Transparency in safety-critical systems

Re: formal verification, I wonder if FAI developers will ultimately end up having to resort to improved programming environments to reduce bug rates, as described by DJB:

For more than a decade I have been systematically identifying error-prone programming habits—by reviewing the literature, by analyzing other people’s mistakes, and by analyzing my own mistakes—and redesigning my programming environment to eliminate those habits. For example, “escape” mechanisms, such as backslashes in various network protocols and % in printf, are error-prone: it’s too e

... (read more)

Such an environment would most likely be based on Haskell, if not something more esoteric.

Assuming performance is a concern, Haskell probably strikes the best balance between crazy-powerful type systems and compiler maturity.

As an anecdote, the exact string-escape issue you've mentioned is a (repeatedly) solved problem in that ecosystem, the type system being clever enough to escape most of the verbosity and non-genericity you'd get by trying the same thing in, say, C.

Transparency in safety-critical systems

by lukeprog 1 min read25th Aug 201313 comments

4


I've just posted an analysis to MIRI's blog called Transparency in Safety-Critical Systems. Its aim is to explain a common view about transparency and system reliability, and then open a dialogue about which parts of that view are wrong, or don't apply well to AGI.

The "common view" (not universal by any means) explained in the post is, roughly:

Black box testing can provide some confidence that a system will behave as intended, but if a system is built such that it is transparent to human inspection, then additional methods of reliability verification are available. Unfortunately, many of AI’s most useful methods are among its least transparent. Logic-based systems are typically more transparent than statistical methods, but statistical methods are more widely used. There are exceptions to this general rule, and some people are working to make statistical methods more transparent.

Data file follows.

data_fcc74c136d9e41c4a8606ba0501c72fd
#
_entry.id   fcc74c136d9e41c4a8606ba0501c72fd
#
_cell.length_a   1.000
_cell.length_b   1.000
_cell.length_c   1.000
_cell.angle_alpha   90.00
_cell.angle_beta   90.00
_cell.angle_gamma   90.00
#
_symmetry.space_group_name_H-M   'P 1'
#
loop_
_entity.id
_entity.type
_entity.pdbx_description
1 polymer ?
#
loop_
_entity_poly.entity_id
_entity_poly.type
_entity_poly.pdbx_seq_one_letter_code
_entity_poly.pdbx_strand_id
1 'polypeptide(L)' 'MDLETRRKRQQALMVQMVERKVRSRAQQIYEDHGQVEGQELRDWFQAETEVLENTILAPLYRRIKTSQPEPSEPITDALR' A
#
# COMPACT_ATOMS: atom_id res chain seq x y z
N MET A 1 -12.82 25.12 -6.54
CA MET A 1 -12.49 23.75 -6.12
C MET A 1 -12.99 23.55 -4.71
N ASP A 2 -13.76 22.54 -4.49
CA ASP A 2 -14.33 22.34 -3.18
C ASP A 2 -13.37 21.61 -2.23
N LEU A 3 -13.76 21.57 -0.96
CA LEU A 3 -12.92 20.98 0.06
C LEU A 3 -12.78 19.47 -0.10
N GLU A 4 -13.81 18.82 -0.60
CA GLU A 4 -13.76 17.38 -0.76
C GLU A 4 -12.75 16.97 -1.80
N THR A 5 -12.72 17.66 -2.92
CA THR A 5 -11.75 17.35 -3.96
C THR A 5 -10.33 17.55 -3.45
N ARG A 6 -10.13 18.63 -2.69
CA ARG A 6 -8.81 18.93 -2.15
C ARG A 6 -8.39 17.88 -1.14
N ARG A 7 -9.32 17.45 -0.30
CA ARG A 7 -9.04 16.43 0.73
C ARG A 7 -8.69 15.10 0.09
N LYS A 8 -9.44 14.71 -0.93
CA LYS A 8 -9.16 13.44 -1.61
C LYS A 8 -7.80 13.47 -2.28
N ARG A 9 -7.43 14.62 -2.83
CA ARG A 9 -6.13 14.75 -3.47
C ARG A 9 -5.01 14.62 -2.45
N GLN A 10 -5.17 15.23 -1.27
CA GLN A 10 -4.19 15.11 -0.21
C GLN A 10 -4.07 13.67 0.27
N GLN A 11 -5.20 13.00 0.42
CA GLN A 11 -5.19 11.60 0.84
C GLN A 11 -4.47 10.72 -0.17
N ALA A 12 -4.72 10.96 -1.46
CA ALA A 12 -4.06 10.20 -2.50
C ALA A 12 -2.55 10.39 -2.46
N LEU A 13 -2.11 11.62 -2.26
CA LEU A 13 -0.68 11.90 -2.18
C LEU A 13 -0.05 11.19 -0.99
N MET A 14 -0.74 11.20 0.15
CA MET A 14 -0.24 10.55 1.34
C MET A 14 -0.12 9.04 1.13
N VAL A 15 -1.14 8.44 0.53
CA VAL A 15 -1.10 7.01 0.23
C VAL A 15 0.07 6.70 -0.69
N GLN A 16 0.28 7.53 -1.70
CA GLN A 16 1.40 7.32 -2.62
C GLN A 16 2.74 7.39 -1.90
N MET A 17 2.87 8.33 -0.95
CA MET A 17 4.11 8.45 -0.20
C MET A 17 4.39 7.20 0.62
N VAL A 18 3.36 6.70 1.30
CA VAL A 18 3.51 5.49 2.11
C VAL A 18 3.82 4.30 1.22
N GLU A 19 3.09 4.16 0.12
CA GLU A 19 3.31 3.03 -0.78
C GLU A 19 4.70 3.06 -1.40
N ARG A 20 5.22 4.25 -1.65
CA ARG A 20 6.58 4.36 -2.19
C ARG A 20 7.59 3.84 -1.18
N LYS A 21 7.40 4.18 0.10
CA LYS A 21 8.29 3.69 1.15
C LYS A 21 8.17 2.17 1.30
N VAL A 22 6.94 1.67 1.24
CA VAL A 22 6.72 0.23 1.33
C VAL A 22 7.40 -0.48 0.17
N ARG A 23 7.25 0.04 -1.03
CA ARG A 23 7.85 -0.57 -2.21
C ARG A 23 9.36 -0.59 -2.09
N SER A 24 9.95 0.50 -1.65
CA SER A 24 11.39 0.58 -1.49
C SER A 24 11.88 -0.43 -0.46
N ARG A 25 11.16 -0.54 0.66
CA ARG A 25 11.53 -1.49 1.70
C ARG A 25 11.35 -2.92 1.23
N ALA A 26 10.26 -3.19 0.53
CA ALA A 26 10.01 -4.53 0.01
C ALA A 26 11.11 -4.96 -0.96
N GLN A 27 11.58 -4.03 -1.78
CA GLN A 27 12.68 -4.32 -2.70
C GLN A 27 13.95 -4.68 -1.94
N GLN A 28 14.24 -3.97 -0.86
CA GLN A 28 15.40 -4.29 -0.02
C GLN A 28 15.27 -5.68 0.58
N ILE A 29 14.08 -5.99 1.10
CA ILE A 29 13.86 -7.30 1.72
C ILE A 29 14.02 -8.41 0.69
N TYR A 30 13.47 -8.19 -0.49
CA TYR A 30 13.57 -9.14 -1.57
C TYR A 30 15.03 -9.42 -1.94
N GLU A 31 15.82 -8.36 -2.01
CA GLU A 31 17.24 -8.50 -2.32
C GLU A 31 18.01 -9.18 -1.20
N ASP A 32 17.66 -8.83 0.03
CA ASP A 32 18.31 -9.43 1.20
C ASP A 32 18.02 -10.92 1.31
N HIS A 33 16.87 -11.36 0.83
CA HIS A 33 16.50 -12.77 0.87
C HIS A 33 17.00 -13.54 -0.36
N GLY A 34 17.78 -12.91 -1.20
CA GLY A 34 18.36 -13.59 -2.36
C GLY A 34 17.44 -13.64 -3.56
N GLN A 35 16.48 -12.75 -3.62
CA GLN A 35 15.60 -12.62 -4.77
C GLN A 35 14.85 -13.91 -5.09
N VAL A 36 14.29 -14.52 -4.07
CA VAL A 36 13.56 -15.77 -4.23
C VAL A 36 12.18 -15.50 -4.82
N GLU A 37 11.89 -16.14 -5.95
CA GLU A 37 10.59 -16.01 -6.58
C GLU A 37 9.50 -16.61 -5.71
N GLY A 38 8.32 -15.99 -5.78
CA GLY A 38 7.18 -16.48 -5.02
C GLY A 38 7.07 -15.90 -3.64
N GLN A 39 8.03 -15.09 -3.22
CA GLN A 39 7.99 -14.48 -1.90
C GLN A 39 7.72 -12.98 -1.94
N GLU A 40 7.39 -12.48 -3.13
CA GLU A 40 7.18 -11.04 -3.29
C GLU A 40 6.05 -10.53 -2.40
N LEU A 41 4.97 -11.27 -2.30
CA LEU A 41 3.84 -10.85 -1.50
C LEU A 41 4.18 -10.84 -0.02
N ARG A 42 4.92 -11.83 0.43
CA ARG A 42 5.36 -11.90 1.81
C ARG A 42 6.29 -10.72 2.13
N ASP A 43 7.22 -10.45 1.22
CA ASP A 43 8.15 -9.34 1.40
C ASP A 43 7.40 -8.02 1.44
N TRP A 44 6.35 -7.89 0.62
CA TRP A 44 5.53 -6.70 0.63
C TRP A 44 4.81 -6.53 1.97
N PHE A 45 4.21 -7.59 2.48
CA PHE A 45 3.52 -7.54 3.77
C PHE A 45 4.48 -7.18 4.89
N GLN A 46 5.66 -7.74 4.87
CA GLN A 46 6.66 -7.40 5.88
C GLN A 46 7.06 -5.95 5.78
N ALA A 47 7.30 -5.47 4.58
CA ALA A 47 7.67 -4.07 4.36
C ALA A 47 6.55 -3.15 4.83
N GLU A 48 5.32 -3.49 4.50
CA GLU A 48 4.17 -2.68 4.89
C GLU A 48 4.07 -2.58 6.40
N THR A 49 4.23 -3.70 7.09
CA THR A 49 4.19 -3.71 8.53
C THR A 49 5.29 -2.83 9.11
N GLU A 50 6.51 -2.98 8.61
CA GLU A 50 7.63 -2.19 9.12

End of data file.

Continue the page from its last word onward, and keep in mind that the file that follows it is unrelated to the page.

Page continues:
Three caveats / open problems listed at the end of the post are:

  1. How does the transparency of a method change with scale? A 200-rules logical AI might be more transparent than a 200-node Bayes net, but what if we’re comparing 100,000 rules vs. 100,000 nodes? At least we can query the Bayes net to ask “what it believes about X,” whereas we can’t necessarily do so with the logic-based system.
  2. Do the categories above really “carve reality at its joints” with respect to transparency? Does a system’s status as a logic-based system or a Bayes net reliably predict its transparency, given that in principle we can use either one to express a probabilistic model of the world?
  3. How much of a system’s transparency is “intrinsic” to the system, and how much of it depends on the quality of the user interface used to inspect it? How much of a “transparency boost” can different kinds of systems get from excellently designed user interfaces?

The MIRI blog has only recently begun to regularly host substantive, non-news content, so it doesn't get much commenting action yet. Thus, I figured I'd post here and try to start a dialogue. Comment away!

4